The PAC Program of Preparatory Courses

General Program Overview

The PAC Program is a two-course sequence designed to fulfill the minimum prerequisites for beginning a master's degree program in computer science or information systems. PAC I is offered in the fall semester and PAC II is offered in the spring semester. The courses should be taken in sequence, as PAC I is a prerequisite for PAC II.

Intensive Introduction to Graduate Study in Computer Science I, CSCI-GA 1133 (PAC I) is an accelerated introduction to the fundamental concepts of computer science for students who lack a formal background in the field. Topics include algorithm design and program development; data types; control structures; subroutines and parameter passing; recursion; data structures; searching and sorting; dynamic storage allocation; abstract data types, such as stacks, queues, lists, and tree structures; and an introduction to the principles of object-oriented programming. The primary programming language used in the course will be Java. Students should expect an average of 12-16 hours of programming and related course work per week.

Intensive Introduction to Graduate Study in Computer Science II, CSCI-GA 1144 (PAC II) builds directly on the foundation developed in PAC I, covering the essentials of computer organization through the study of assembly language programming and C, as well as introducing the students to the analysis of algorithms. Topics include:

  • Assembly language programming for the Intel chip family, emphasizing computer organization, the Intel x86 instruction set, the logic of machine addressing, registers and the system stack.
  • Programming in the C language, a general-purpose programming language which also has low-level features for systems programming.
  • An introduction to algorithms, including searching, sorting, graph algorithms and asymptotic complexity.

Examples and assignments reinforce and refine those first seen in PAC I and often connect directly to topics in the core computer science graduate courses, such as Programming Languages, Fundamental Algorithms, and Operating Systems.

Please note that the credits for PAC I and PAC II cannot be applied to a master’s of science in computer science (MSCS) or a master’s of science in information systems (MSIS).

Admissions for the Program:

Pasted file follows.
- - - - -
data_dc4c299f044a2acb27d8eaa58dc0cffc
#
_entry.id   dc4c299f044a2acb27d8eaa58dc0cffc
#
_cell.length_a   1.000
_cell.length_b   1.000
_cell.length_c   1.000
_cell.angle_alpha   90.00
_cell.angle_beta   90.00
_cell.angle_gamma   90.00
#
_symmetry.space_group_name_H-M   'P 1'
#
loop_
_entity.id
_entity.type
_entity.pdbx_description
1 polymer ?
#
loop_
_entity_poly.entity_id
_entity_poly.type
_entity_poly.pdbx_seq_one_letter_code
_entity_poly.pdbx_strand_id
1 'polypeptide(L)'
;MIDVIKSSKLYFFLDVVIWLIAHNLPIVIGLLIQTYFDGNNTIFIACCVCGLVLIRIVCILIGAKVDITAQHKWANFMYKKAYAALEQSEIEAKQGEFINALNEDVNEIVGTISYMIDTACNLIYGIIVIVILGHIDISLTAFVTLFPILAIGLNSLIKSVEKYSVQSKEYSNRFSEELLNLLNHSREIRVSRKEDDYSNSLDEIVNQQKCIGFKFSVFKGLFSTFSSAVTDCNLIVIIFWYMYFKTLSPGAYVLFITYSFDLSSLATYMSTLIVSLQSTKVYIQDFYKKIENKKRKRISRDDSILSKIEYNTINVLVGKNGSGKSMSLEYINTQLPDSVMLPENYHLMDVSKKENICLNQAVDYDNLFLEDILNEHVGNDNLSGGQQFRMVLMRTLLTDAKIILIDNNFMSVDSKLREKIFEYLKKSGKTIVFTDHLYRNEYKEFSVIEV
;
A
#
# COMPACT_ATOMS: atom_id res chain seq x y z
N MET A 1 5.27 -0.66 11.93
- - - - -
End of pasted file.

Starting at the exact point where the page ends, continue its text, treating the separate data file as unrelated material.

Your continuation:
There are three ways to be eligible to take the PAC Program.

1. Applying to a Computer Science Department Master’s Program

Applicants whose previous training does not qualify them for admission to the MS programs, but who otherwise show aptitude for graduate study in computer science may be admitted on a conditional basis, with the requirement of successful completion of the PAC Program. In this instance, the admissions committee makes a determination that an application is acceptable, but the technical experience of the prospective student is inadequate to meet the demands of graduate level course work in the Computer Science Department. If the student successfully completes the PAC Program, then the student can continue on in the master’s program. If the student does not successfully complete the PAC Program, the student cannot continue on in the degree program. To apply, go to the GSAS Application Resource Center.

2. Applying as a Non-Degree student

One can apply by direct application as a non-degree applicant. If accepted, non-degree students may enroll for a maximum of 12 credits over not more than three consecutive semesters. The applicant must hold a bachelor's degree or equivalent at the time of application. If accepted and the student wishes to take more than 12 credits of coursework, the student would need to apply to a degree program and be accepted. Please note that acceptance as a non-degree student does not guarantee acceptance into a degree program. To apply, go to the GSAS Application Resource Center.

3. Current NYU students

The PAC Program is open to current NYU students. If an NYU student is interested in taking the courses, the student should first discuss the option with his or her academic advisor. It is important to ask the advisor whether the credits can be applied to a student’s degree program. While the credits cannot be applied towards an MSCS or MSIS degree, some other programs do count them. After speaking with the advisor, the student should speak to the instructor of the course to ensure that it is a good fit for the student.

If a student decides to enroll in the course, he or she should e-mail Courtney Mills at mills@cs.nyu.edu or Katie Laugel at laugel@cs.nyu.edu to request registration in the course. The student’s name, NYU ID number, and the course name and course number should be included in the e-mail. The e-mail should be sent from an NYU e-mail account. Once registered, a confirmation e-mail will be sent to the student.

Special Note for International Students

International students on an F1 visa need to maintain full-time equivalency to stay in status with their visa requirements. Such students will need to register for at least 10 credits in the fall and spring semester, while taking the PAC courses. As such, in order to qualify for full-time status, they will be required, under advisement by the Director of Graduate Studies, to register for undergraduate computer science classes, graduate mathematics courses, and other selectively chosen courses. The PAC and undergraduate courses would not be counted towards the master's degree requirements.

Note that the visa document (certificate of eligibility, form I-20 or DS-2019) will state that the student is in the Preparatory Course Program for the first year. Once the student has passed the program, the student must apply for a change of program I-20 form from OGS for the master's program within the change of program timelines noted on the OGS website.